– Tanning beds, when used in moderation, provide ample vitamin D and may be particularly helpful in the winter months.

– Milk, cereals and bread products that contain vitamin D may be highly variable in their vitamin D content and should not be depended upon as a reliable source.

– Don’t forget that vitamin D2 (from yeast and plants) is probably only one-third as effective as vitamin D3 (from animals). So when you go shopping for supplements, remember that 1,000 IU of D3 is comparable to 3,000 IU of D2.

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Lack of Sunshine Causes One Million Deaths a Year

Posted by D3forU on March 15, 2008

If vitamin D3 levels among populations worldwide were increased, 600,000 cases of breast and colorectal cancers could be prevented each year, according to researchers from the Moores Cancer Center at the University of California, San Diego (UCSD).

This includes nearly 150,000 cases of cancer that could be prevented in the United States alone.

The researchers estimate that 250,000 cases of colorectal cancer and 350,000 cases of breast cancer could be prevented worldwide by increasing intake of vitamin D3, particularly in countries north of the equator.

The study examines the dose-response relationship between vitamin D and cancer, and is the first to use satellite measurements of sun and cloud cover in countries where blood serum levels of vitamin D3 were also taken.

Serum vitamin D levels during the winter from 15 countries were combined, then applied to 177 countries to estimate the average serum level of a vitamin D metabolite among the population.

An inverse association between serum vitamin D and the risk of colorectal and breast cancers was found.

Protective effects began when 25-hydroxyvitamin D levels (the main indicator of vitamin D status) ranged from 24 to 32 nanograms per milliliter (ng/ml). In the United States, late winter 25-hydroxyvitamin D levels ranged from 15 to 18 ng/ml.

Previous research has suggested that raising levels to 55 ng/ml was actually optimal to prevent cancer, the researchers said.

To increase your vitamin D3 levels, the researchers recommended a combination of dietary methods, supplements and sunlight exposure of about 10 to 15 minutes a day, with at least 40 percent of your skin exposed.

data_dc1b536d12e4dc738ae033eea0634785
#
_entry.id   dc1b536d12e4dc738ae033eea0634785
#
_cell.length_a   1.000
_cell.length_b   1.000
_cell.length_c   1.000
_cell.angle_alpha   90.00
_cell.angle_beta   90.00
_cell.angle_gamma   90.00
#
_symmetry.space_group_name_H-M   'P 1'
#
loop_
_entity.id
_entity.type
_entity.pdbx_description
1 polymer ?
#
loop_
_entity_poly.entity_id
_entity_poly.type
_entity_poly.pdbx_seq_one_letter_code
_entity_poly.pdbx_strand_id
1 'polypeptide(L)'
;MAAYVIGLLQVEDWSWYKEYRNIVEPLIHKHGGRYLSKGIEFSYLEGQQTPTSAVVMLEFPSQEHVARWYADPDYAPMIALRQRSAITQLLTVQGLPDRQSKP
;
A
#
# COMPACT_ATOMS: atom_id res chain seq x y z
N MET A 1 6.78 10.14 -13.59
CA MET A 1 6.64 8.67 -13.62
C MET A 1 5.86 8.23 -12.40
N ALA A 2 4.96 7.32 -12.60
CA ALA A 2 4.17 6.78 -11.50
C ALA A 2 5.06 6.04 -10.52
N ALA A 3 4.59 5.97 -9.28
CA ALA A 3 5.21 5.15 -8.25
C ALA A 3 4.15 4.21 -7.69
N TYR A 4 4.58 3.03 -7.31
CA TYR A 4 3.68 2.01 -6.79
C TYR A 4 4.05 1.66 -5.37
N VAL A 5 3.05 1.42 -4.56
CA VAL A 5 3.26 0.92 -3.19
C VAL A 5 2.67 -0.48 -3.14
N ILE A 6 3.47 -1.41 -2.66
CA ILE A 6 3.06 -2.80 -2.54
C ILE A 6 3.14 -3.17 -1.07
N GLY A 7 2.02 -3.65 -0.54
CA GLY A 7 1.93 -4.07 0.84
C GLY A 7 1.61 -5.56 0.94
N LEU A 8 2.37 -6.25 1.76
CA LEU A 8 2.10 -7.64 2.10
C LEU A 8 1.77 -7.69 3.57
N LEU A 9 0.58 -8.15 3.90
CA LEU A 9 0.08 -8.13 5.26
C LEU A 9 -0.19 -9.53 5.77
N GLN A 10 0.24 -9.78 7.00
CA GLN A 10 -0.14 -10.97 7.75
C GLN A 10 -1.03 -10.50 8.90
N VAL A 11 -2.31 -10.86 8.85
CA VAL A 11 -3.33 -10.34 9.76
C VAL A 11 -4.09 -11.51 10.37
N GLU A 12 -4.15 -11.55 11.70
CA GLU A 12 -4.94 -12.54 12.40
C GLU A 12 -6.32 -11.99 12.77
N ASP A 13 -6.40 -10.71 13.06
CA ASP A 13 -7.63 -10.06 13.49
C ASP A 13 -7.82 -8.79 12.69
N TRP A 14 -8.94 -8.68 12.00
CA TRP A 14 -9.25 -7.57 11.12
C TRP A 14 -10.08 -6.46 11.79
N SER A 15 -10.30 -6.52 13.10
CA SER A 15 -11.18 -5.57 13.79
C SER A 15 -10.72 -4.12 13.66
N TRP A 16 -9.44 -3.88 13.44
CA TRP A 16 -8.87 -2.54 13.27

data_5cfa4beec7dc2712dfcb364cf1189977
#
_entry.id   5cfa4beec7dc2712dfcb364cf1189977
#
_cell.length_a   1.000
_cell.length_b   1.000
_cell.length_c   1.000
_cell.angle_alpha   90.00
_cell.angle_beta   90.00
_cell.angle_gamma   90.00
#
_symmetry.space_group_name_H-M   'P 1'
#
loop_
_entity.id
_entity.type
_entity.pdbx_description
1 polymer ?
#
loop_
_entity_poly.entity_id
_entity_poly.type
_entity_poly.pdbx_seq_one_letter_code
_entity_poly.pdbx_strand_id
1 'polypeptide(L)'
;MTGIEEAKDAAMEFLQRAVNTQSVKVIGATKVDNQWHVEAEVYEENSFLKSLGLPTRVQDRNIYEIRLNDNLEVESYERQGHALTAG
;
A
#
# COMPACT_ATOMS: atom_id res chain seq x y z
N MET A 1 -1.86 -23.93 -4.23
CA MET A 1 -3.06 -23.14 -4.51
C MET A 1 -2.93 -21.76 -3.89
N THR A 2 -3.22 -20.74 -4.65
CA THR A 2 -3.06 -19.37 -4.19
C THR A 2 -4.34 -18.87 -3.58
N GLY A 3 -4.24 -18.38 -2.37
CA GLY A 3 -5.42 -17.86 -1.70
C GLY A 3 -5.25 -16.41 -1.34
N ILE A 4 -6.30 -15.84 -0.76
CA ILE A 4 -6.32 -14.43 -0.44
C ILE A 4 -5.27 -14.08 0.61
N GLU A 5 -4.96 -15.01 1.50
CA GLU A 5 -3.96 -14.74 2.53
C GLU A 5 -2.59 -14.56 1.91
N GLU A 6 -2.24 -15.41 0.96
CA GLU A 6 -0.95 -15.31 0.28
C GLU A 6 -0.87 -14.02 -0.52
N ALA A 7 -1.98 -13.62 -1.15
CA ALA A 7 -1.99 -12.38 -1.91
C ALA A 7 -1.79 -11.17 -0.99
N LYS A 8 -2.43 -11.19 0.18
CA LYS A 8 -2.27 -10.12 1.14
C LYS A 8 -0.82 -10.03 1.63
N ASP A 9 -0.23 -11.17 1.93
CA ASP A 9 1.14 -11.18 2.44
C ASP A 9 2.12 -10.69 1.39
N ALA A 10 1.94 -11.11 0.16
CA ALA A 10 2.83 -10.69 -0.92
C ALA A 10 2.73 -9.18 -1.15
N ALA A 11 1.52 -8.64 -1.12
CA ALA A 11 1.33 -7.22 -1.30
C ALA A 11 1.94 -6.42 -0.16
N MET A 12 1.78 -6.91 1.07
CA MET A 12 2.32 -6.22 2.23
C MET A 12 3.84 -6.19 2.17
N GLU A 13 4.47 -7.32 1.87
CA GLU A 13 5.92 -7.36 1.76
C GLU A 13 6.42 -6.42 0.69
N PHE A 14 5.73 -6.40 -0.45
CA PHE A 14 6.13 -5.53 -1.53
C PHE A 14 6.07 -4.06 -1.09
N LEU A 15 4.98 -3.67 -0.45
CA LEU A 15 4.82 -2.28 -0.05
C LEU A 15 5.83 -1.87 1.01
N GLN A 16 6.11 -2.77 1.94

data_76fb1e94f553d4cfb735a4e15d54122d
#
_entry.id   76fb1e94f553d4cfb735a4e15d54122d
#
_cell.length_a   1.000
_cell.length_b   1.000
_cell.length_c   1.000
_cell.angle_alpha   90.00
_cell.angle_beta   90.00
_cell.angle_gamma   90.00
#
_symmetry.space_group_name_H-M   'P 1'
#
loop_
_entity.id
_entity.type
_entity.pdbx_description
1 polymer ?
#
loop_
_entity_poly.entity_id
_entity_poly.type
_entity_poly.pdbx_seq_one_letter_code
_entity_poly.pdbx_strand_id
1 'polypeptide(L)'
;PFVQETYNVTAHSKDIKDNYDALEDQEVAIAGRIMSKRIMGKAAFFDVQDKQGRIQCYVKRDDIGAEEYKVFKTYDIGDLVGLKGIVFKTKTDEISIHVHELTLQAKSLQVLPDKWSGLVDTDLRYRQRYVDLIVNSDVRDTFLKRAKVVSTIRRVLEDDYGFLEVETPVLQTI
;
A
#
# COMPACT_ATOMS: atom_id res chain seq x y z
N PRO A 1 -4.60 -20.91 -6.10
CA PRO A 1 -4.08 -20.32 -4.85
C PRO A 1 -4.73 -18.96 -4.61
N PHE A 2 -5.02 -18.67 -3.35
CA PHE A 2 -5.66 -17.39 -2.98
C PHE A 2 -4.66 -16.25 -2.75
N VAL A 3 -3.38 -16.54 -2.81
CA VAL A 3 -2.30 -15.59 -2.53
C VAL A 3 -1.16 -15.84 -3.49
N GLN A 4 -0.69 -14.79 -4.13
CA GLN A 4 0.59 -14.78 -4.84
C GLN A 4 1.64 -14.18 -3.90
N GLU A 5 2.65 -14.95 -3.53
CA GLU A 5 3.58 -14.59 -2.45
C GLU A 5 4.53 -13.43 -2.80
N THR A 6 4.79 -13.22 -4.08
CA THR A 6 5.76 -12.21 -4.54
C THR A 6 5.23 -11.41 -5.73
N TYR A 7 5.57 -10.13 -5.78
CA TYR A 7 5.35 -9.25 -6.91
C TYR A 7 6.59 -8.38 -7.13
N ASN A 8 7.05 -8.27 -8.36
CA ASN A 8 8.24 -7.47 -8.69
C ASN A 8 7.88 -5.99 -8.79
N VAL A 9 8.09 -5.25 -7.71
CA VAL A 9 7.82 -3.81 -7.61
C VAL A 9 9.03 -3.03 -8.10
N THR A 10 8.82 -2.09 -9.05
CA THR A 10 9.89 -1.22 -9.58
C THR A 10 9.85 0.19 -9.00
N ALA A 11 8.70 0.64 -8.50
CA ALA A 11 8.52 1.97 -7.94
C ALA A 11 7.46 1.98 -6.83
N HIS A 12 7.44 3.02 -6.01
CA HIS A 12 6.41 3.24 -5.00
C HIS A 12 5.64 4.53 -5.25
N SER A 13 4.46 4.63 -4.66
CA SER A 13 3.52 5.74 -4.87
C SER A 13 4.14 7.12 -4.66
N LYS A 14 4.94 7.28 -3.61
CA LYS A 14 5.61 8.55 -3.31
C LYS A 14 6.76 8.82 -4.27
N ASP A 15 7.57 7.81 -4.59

Nutrition Reviews August 2007 Volume 65, Supplement 1, pp. 91-95(5) (Registration Required)
The Journal of Steroid Biochemistry and Molecular Biology March 2007; 103(3-5):708-11

Eurekalert August 21, 2007

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Scientists Admit — Sun Exposure Benefits Outweigh Risks

Posted by D3forU on March 15, 2008

sun, sunlight, exposure, sunshineModerate sun exposure offers more health benefits than risks, particularly for people who are deficient in vitamin D or who live in colder, northern latitudes, according to U.S. and Norwegian researchers.

The study found that vitamin D levels, which were calculated based on sun exposure, were linked to survival rates for cancer patients. Those who lived in sunnier, southern latitudes, and had higher vitamin D levels, were less likely to die from cancer than people in northern latitudes.

The researchers analyzed the amount of vitamin D generated by sun exposure at different latitudes, and cross-referenced it with data of cancer incidence and survival rates for people living in varying locations.

They found that people in northern latitudes produce significantly less vitamin D than people nearer to the equator. Specifically, they found Australians produce 3.4 times more vitamin D than people in the United States, and almost five times more vitamin D than Scandinavians.

Meanwhile, rates of major cancers such as colon, lung, breast and prostate increased from north to south, while survival rates decreased from north to south.

The researchers said the findings provide further support for sun-induced vitamin D on cancer prognosis.

Previous studies suggest that vitamin D may protect against cancer by discouraging out-of-control cell reproduction and hindering the formation of new blood vessels for tumors.